Elad Gil: And so if something is covered by insurance. People are actually price indifferent as to whether it’s $3000 or it’s $300 they just don’t care and they really don’t want to pay the $300 they’d rather go get that 2 or $3000 test if they don’t have to pay anything out of pocket right? and it’s ah. Distort. It’s distorted from that perspective and then it’s distorted from the perspective of the person who decides what you get to do as your physician and then your insurance company pays for it and then it impacts you and so your physician could decide not to do things that are really useful for you and they could decide to do things that don’t really help you that much. And it’s a very odd chain and so value creation and healthcare is hard because there is an incentive alignment because between end user delivery of something good versus who decides what happens to you which is your doctor and who pays which is the pay. Um, so eventually we morph the company into and I should say. We really otman moreph the company into more of a population healthcare delivery software platform or platform more generally and during covid um, you know col did all sorts of um software for delivery of tests across multiple states. There was big state deals or big. You know institutional deals with universities as well as things like vaccine delivery and other things. So now. It’s really this this population health care delivery company for both public health programs enterprises employers a variety of different different types of groups.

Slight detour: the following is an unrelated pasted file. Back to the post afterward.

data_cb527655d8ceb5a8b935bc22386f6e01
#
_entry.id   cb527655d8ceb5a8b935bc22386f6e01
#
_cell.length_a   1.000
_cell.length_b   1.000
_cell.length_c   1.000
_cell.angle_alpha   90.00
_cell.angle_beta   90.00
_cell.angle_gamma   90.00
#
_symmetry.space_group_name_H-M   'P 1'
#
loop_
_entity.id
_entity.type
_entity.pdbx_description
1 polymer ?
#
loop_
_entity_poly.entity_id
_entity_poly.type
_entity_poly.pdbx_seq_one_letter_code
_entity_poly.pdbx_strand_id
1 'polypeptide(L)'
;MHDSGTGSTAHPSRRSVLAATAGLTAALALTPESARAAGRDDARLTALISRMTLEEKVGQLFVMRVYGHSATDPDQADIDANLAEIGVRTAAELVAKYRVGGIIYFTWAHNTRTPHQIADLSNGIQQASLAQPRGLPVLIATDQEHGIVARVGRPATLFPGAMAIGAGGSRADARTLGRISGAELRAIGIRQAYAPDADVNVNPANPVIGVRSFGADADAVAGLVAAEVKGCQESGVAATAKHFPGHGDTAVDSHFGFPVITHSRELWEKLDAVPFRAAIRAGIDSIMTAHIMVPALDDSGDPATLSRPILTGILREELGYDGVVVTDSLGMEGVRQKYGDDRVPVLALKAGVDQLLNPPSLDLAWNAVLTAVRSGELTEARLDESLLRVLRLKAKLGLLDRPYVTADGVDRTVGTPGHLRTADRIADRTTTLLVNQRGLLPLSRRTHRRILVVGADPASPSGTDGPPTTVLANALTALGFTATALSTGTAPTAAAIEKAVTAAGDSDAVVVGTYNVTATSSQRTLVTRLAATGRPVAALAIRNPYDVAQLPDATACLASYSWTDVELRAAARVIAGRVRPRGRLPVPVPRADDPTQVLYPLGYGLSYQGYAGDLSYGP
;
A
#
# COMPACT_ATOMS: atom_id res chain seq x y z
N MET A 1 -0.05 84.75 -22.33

Alejandro Cremades: Now when you’re building a company you know from nothing a startup I mean you obviously have the uncertainty you know of what’s coming. But then you also have the the issues of um, you know building something in Healthcare which is regulation So how do you find that balance and you navigate all these hoops. Okay.